- A bankruptcy filing by a single construction project participant can cause a chain reaction in which payments aren’t met, leading to financial distress, impacts to project payment systems and completion schedules, and/or bankruptcy for other participants.
- In addition, the bankruptcy trustee administering the case has the ability to claw back or demand the return of all payments made by the debtor to third parties in a 90-day period prior to the date the debtor’s bankruptcy case began. These are often referred to as “preference demands.”
- The good news is that there are several defenses that may reduce or completely eliminate liability in connection with preference demands.
Because of the injunction that begins as soon as a debtor files for Chapters 7, 11 or 13 bankruptcy – called the automatic stay – creditors and collection agencies are prevented from seeking payment from the debtor. Therefore, a bankruptcy filing by a single construction project participant can cause a chain reaction, leading to financial distress, impacts to project payment systems and completion schedules, and/or bankruptcy for other participants.
In addition, the bankrupt company (debtor) or a court-appointed trustee (trustee) has the ability to demand the return or “claw back” of all payments made by the debtor to third parties in a 90-day period prior to the date that the debtor’s bankruptcy case began. These are often referred to as “preference demands.”
Other project participants not involved in the bankruptcy can be understandably upset when they learn about this aspect of bankruptcy law. The bankruptcy filing of a construction project participant will likely lead to payment stoppages and project disruptions, and on top of that, a trustee can seek to claw back partial payments received by other contractors, subcontractors or suppliers from the debtor. These demands often take the form of the letter from the debtor’s or trustee’s attorney (sometimes years after the bankruptcy was filed) and can be followed by a lawsuit filed in the bankruptcy court if the payment demand is not resolved in the debtor’s bankruptcy case.
The good news is that non-bankrupt project participants have several defenses that may reduce or completely eliminate liability in connection with preference demands. Many of these defenses are available to all payment recipients, and there are particular defenses that specifically apply to project participants given the contractual relationships among these parties. Below is a discussion of strategies on how project participants are able to address preference demands that are often overlooked in these disputes.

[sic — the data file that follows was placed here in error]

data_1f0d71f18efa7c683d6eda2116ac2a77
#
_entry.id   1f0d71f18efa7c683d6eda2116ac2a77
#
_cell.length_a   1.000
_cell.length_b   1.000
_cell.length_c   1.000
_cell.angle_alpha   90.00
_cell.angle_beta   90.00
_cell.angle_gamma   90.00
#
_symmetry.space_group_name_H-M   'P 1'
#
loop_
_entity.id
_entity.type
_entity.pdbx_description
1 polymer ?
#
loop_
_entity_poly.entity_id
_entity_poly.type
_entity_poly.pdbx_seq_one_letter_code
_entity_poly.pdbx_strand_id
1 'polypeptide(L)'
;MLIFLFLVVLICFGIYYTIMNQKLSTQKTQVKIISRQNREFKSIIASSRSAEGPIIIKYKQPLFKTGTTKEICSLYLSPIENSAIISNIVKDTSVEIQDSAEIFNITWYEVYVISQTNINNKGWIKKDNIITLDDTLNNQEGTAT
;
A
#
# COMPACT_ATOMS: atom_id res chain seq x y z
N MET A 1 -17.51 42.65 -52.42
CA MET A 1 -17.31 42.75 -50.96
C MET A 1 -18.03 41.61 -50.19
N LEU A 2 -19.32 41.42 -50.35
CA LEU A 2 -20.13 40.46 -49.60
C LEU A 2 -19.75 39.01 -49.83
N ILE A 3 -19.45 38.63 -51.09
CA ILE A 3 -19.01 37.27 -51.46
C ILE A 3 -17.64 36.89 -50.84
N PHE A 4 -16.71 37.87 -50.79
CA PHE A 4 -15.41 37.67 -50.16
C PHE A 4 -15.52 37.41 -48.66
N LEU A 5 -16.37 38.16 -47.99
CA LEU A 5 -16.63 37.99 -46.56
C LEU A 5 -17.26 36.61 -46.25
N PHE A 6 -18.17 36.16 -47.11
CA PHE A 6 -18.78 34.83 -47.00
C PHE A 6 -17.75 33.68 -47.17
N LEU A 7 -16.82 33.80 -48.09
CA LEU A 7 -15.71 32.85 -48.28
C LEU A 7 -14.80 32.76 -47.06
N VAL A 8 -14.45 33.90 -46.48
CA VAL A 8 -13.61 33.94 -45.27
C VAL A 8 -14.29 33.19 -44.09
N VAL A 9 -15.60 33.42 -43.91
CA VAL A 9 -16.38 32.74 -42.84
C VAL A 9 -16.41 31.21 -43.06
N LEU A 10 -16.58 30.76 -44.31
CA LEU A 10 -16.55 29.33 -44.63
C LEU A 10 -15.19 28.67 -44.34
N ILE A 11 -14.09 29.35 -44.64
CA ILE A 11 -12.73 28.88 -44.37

Preference claims have become a regular occurrence as bankruptcy trustees hunt for funds available to pay creditors. The general rule is that a trustee may seek the return of funds paid by the debtor to third parties in the 90 days prior to the bankruptcy filing. This preference period is extended to one year if the payments were made to an “insider” such as a family member of the debtor’s owners or certain business affiliates. See 11 U.S.C. § 547.
The policy behind this bankruptcy law is that a debtor should not be permitted to “prefer” one creditor over its other creditors, and any amounts paid out immediately prior to bankruptcy should be brought back into the bankruptcy estate for a more even distribution among the debtor’s entire list of creditors.
The Bankruptcy Code recognizes that, in many cases, payments within the 90-day preference window were not preferential in nature. However, there are various defenses that one can raise to a preference demand. Most common among these are the ordinary course of business defense (payments were made according to ordinary business terms and the historical practice of the parties), and the new value defense (e.g., after receiving the preference payment, the non-debtor provided new goods or services to the debtor, offsetting the preference payment). However, these common defenses can be subjective in nature, and they rarely convince the trustee to fully drop its preference demand.
The good news is that there are additional defenses available to non-debtor project participants that, in certain circumstances, may result in an objective defense that no liability exists in connection with a preference demand. For example, the non-debtor participant may be the holder of a statutory lien right in association with its contractual project obligation to provide labor, materials or services as it relates to the debtor contractor, as well as the non-debtor’s right to receive payment.
In this instance, the non-debtor may fall under the umbrella of a statutory lienholder, and will be recognized by the bankruptcy court as a secured creditor that is entitled to the full value of amounts due under the applicable construction contract and the amounts due to be paid prior to the bankruptcy filing or amounts, which were in fact paid during the 90-day preference period.
In such a situation, the bankruptcy trustee’s attempt to claw back the alleged preference payments is improper and inconsistent with mechanic lien law and bankruptcy law principles, for the reasons set forth further below.1